Featured image for “American Forests Transforming Degraded Pasture to Native Forest in Hawaii”
March 8, 2023
Chiagozie Udeh

American Forests Transforming Degraded Pasture to Native Forest in Hawaii

Sustainable restoration and reforestation are a long and complex process that requires sophisticated knowledge, both indigenous and scientific, to achieve the best results. Every step makes a difference and the smallest detail matters in ensuring that the right approach is followed for a healthy and most suitable restoration. In this edition of the blog, we focus on the “Hakalau Forest National Wildlife Refuge Hawaii” project of American Forests, one of the projects on the Plant-for-the-Planet platform. American Forests is the oldest conservation organization in the United States, working from cities to large natural landscapes to create healthy and resilient forests that deliver essential benefits for climate, people, water, and wildlife. 

Aerial of MKWA staff, interns, and volunteers walking in Kanakaleonui Bird Corridor

We spoke with Lindsey Putz, the Senior Director of Corporate Partnerships at American Forests. In her role, she collaborates with corporations across a variety of industries to develop customized partnerships that can help them mutually reach their goals. Examples include the TAZO Tree Corps, Bulleit’s work to restore and maintain healthy oak forests, and Salesforce’s support of expanding American Forests’ Tree Equity Score, a tool that showcases where trees are needed most in cities.  

She’s also joined by her colleague Austin Rempel in this interview. Austin is the Director of Forest Restoration at American Forests and works on reforestation initiatives, including partnership building, nursery development, and tree planting. Other colleagues who contributed to this interview include Nick Wilhoite, Hawaii Reforestation Manager, and Cheyenne Hiapo Perry, who works with the Department of Hawaiian Home Lands (DHHL) with the USDA Forest Service.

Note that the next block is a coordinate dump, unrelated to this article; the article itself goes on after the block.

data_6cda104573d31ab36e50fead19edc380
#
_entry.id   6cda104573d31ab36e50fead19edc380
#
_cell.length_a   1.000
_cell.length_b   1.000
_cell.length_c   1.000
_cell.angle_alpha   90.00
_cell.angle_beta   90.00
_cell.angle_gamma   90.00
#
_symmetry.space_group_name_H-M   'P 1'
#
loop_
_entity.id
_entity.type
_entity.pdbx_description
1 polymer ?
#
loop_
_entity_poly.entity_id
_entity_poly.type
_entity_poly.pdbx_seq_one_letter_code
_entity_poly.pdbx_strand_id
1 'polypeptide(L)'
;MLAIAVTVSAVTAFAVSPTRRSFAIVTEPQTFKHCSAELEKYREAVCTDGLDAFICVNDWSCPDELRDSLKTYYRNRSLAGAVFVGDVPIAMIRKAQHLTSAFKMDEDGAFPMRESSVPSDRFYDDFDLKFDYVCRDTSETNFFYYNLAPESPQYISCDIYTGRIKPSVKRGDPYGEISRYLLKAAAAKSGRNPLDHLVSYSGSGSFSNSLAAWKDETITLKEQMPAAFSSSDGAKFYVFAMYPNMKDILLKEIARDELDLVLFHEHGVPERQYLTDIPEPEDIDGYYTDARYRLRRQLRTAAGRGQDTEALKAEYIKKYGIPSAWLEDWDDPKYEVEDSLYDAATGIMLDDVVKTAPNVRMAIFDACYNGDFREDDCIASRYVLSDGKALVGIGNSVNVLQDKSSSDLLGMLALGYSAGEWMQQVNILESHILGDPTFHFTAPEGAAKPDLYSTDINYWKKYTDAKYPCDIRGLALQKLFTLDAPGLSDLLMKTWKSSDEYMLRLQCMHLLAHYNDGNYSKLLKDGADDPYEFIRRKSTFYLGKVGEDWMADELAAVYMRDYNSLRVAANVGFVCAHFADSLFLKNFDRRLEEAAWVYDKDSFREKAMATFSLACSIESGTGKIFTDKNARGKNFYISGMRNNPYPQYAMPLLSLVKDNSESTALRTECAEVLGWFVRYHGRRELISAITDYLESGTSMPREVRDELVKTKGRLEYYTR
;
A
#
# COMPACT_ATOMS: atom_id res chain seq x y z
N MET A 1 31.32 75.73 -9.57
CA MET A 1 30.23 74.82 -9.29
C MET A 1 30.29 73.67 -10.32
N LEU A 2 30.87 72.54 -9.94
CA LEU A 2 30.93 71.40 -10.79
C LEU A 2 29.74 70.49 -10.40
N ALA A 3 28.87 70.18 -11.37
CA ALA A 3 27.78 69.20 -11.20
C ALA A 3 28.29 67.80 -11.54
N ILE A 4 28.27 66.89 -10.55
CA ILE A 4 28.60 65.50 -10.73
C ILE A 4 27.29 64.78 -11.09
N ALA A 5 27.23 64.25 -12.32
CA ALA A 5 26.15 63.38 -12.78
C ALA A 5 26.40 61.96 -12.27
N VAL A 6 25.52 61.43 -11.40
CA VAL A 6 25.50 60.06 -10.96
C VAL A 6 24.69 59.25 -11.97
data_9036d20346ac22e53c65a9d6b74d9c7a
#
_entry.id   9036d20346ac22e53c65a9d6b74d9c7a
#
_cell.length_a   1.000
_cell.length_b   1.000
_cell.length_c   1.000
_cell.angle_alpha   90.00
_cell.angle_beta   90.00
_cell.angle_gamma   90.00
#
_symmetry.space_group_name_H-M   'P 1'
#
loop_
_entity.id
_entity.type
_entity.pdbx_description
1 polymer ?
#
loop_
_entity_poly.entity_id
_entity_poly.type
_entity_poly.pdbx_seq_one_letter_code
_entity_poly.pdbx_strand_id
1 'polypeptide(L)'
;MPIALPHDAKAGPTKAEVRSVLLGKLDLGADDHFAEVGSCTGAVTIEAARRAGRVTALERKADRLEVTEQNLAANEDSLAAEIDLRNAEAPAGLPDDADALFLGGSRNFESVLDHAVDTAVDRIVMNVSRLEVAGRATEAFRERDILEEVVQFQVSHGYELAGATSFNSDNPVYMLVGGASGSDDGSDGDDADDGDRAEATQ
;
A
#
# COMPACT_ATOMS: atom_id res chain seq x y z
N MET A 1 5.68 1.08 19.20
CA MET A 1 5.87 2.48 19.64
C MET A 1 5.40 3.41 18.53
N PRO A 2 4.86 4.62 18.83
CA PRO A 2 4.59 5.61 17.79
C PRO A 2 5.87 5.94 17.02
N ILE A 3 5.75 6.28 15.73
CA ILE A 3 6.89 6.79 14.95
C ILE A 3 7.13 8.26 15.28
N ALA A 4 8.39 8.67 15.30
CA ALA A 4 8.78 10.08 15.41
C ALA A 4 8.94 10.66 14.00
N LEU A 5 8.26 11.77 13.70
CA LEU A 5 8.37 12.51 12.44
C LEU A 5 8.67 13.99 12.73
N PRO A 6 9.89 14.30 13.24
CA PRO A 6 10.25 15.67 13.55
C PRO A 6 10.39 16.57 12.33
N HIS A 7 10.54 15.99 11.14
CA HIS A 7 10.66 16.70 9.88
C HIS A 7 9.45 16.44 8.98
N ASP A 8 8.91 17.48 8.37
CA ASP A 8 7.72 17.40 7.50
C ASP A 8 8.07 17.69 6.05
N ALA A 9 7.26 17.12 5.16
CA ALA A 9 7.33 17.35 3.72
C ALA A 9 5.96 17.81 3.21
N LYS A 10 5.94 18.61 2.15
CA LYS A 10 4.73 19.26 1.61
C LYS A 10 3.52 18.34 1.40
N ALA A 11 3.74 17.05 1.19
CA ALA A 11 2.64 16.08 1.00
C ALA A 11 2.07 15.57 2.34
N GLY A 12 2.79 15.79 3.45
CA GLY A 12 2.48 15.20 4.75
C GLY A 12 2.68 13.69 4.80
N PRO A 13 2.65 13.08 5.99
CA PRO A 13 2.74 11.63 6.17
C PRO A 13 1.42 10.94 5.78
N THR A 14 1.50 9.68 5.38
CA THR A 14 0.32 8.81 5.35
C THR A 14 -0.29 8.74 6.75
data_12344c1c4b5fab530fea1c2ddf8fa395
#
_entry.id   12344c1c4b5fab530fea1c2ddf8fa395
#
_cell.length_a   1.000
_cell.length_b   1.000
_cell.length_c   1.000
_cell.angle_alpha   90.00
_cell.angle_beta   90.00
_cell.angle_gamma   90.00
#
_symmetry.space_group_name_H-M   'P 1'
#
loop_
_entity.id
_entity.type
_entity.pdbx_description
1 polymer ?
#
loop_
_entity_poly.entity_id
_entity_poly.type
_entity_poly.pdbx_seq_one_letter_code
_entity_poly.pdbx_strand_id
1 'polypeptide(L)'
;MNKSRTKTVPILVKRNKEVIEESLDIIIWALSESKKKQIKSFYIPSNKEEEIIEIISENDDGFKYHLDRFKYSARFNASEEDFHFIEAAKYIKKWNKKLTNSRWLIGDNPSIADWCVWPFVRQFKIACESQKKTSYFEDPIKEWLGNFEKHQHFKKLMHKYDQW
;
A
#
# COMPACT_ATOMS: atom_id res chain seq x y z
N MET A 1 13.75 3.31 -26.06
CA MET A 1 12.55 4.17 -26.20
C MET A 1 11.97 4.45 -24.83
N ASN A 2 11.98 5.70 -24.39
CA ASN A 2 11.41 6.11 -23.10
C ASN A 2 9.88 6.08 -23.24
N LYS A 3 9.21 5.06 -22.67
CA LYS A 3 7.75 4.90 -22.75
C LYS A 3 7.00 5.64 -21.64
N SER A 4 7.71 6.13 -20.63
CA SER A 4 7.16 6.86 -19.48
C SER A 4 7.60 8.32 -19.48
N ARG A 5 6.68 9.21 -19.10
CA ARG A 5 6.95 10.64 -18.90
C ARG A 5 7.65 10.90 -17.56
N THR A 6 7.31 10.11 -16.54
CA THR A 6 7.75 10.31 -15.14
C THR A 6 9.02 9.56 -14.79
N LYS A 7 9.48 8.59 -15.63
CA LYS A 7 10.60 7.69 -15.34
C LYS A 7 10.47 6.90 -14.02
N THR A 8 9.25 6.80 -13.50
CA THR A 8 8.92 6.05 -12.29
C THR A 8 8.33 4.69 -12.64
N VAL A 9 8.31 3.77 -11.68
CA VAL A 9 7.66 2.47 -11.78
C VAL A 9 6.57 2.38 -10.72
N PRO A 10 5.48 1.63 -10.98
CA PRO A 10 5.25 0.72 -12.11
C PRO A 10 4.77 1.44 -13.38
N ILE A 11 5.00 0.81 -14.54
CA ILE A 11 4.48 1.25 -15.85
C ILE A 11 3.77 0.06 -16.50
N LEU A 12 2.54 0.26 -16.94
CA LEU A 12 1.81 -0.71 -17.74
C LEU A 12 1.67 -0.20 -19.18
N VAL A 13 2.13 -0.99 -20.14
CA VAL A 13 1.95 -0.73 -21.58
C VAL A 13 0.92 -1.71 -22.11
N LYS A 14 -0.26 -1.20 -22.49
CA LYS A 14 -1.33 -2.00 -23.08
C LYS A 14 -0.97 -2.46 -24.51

Restoring Bird Habitat, Enhancing Watershed Health 

Native Hawaiian Nene Goose in Hakalau Forest Reserve

Nick/Cheyenne/Austin: In partnership with the Mauna Kea Watershed Alliance, we’ve been reforesting an area between 6,000 and 8,000 feet on the eastern slope of Mauna Kea that was cleared by unsustainable logging practices and the introduction of non-native cattle by Captain Vancouver in 1793 and subsequently cattle ranching operations, and is now covered with exotic and highly flammable grass species. The Kanakaleonui Bird Corridor project aims to convert the degraded pasture back into a native forest for native bird habitat and to provide a corridor upslope for native forest birds to escape avian disease carried by non-native mosquitoes at lower elevations. The first step is to establishing a canopy – we do this by planting Koa, which are the dominant native canopy species, and Aweoweo, the pioneer/companion plant that is a resilient understory shrub and will provide shelter, similar to a blanket, protecting young Koa seedlings as they become established. Our intent is to restore bird habitat, provide connectivity with intact forest higher up the mountain, and improve watershed health (e.g., trees protect soil from erosion, Koa capture fog and increase precipitation), and potentially, as a managed unit, create a wetter greenbelt to contain and reduce the chances of wildfire.